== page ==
Top Stories for Tuesday October 24, 2006
Sharing Memories With Abbott Fenn
By Bridget Dorman
When Abbott Fenn surprised his friend, Alfred Hare, on the doorstep of the Grand Hotel in Paris on a dark night during World War II, and called out “Waboos!” - an Algonquin nickname from the Keewaydin Camp known only to a select group of Keewaydin campers and counselors - Hare, who was then serving in the army and “Abby,” the Air Force engineer stationed nearby in England, were momentarily transported to the hills of Vermont, Keewaydin where the two had originally met, and would later reunite.
Abbott Fenn, a Middlebury resident whose name is familiar to many for his commitment to local environmental education, is highlighted here for being a community member worthy of praise and whose story, if only basic level, is one that should be shared. To fully understand Abbott Fenn's ambitions and values one must first familiarize oneself with Keewaydin Camps , which Abbott willingly helped me to do. [ more ]
OMYA Open House
By Ed Barna
Omya’s annual Open House at their Middlebury quarry on Oct. 14 attracted a huge crowd, mainly of families with children.
The 65-acre pit, which might get deepened another 150 feet before it is closed down, is impressive to people of all ages, but is doubly impressive to people who are still halflings. Also, one of Omya’s smartest moves was to bring some of their humongous equipment up next to the barnlike tent that was the event headquarters, for kids to clamber on and for parents to take pictures of them dwarfed by the machinery.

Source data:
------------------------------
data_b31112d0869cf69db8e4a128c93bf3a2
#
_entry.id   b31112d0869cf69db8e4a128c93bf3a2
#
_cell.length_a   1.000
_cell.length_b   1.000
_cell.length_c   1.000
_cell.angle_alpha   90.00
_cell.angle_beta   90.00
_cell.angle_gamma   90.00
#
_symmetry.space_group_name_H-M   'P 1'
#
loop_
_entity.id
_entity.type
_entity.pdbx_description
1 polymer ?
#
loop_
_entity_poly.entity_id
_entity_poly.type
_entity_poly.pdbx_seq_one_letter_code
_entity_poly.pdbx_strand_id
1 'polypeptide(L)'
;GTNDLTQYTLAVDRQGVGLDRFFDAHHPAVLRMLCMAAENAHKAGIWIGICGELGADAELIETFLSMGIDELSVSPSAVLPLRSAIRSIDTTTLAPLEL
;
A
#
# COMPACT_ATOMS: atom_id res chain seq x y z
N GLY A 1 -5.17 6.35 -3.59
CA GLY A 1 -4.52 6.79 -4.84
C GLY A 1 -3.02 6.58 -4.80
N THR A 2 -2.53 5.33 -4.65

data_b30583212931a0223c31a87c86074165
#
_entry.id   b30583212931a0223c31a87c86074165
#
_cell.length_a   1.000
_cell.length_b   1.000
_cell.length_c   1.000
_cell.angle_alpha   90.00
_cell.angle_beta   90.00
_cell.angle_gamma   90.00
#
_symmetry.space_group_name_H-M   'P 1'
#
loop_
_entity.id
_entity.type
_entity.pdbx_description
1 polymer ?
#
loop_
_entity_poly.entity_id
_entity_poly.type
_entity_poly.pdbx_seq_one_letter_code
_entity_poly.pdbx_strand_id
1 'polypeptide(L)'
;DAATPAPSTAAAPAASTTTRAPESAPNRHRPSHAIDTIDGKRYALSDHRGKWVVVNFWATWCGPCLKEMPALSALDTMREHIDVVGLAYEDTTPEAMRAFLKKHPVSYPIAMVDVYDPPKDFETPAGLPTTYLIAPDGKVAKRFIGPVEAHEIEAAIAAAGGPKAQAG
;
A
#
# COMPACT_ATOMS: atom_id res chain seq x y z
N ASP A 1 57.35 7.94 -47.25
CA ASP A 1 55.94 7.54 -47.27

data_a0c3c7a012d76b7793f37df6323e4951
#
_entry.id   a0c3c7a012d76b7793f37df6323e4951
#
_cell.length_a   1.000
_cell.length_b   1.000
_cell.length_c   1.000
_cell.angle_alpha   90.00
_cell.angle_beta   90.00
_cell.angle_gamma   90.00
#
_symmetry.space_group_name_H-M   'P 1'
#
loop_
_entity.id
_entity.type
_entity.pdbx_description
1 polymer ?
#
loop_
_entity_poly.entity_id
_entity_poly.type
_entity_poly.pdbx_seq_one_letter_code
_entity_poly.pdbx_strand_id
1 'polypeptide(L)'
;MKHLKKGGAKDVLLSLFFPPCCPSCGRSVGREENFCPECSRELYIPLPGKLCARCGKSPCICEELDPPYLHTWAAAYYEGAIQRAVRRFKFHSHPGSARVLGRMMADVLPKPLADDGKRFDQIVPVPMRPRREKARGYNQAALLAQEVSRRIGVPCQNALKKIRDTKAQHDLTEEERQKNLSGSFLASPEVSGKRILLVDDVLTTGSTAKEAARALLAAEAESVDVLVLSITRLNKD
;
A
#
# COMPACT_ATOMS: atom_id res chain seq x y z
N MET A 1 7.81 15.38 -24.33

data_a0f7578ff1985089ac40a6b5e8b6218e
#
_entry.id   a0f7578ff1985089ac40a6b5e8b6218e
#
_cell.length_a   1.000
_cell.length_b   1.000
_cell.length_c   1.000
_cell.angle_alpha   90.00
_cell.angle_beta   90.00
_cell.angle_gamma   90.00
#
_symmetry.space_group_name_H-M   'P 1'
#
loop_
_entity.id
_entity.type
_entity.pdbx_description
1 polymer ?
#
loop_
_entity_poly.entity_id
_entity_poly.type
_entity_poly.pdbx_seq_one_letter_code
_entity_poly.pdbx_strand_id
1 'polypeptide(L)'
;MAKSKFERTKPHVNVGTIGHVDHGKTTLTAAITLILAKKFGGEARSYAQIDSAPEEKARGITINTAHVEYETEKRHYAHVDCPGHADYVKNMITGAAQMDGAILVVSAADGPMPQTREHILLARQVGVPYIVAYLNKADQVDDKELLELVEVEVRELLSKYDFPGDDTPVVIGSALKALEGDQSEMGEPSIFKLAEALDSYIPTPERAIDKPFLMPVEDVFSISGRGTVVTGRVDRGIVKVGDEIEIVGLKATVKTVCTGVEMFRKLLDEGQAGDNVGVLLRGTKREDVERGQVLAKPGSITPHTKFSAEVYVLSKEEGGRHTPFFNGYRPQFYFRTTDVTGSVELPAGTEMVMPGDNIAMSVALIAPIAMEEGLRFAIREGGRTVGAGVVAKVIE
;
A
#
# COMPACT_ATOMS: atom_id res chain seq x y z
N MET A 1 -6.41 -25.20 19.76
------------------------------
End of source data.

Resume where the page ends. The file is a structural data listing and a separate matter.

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By Tammy White
Elanor “Misse” Smith Campaigns For Probate Judge
Soon Addison County Voters will go to the polls to elect a new Probate judge. This year, Democrat Eleanor “Misse” Smith is running against Republican incumbent Amy Douglas. In most years, this judicial race would be seen as non-political. However, the contentious political climate in Vermont and around the nation, make every political seat highly politicized. In essence, every political seat up for grabs in November's midterm elections will be judged by the party that the candidate represents. National polls indicate that this year may be a record voter turnout with most voters going to the polls to vote along party lines. In short, this election cycle may be more about the party than the candidate.
Republican politicians around the country are desperately trying to distance themselves from the president and what has been called the “do nothing Republican congress.” After all, the Republicans hold the House, the Senate, and the presidency, yet have been unable to draft and pass legislation on border security, saving social security, stem cell research, affordable prescription drugs, universal healthcare, constitutional anti-terror measures, and the Iraq War.
So what does this have to do with a local judicial seat centered in Vermont's beautiful Green Mountains? Fall elections are normally not too contentious in Addison County. After all, with the beautiful Vermont landscape and breathtaking Fall foliage, what's all this talk about “taking back the government, pulling our troops out of Iraq, and getting back on to tracking down the terrorists.” This election, like all others this Fall, is a resounding referendum on where our country is now, and where we want it to be in the future.
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